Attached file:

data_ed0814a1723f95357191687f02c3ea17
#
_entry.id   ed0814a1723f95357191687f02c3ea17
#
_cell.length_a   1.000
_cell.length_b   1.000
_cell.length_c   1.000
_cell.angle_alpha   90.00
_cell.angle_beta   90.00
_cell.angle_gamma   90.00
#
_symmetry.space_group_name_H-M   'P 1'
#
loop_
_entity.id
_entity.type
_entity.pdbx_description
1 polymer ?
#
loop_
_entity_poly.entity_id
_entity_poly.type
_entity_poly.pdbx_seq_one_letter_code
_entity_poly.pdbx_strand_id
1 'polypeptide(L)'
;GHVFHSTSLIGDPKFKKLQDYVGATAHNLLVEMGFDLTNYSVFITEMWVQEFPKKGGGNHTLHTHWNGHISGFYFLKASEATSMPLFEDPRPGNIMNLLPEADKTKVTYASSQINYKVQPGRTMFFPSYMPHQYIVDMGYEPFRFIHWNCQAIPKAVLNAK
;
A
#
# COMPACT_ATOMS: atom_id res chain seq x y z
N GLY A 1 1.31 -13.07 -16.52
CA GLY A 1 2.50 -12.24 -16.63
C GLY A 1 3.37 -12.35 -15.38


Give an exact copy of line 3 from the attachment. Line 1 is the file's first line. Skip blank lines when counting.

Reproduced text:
_entry.id   ed0814a1723f95357191687f02c3ea17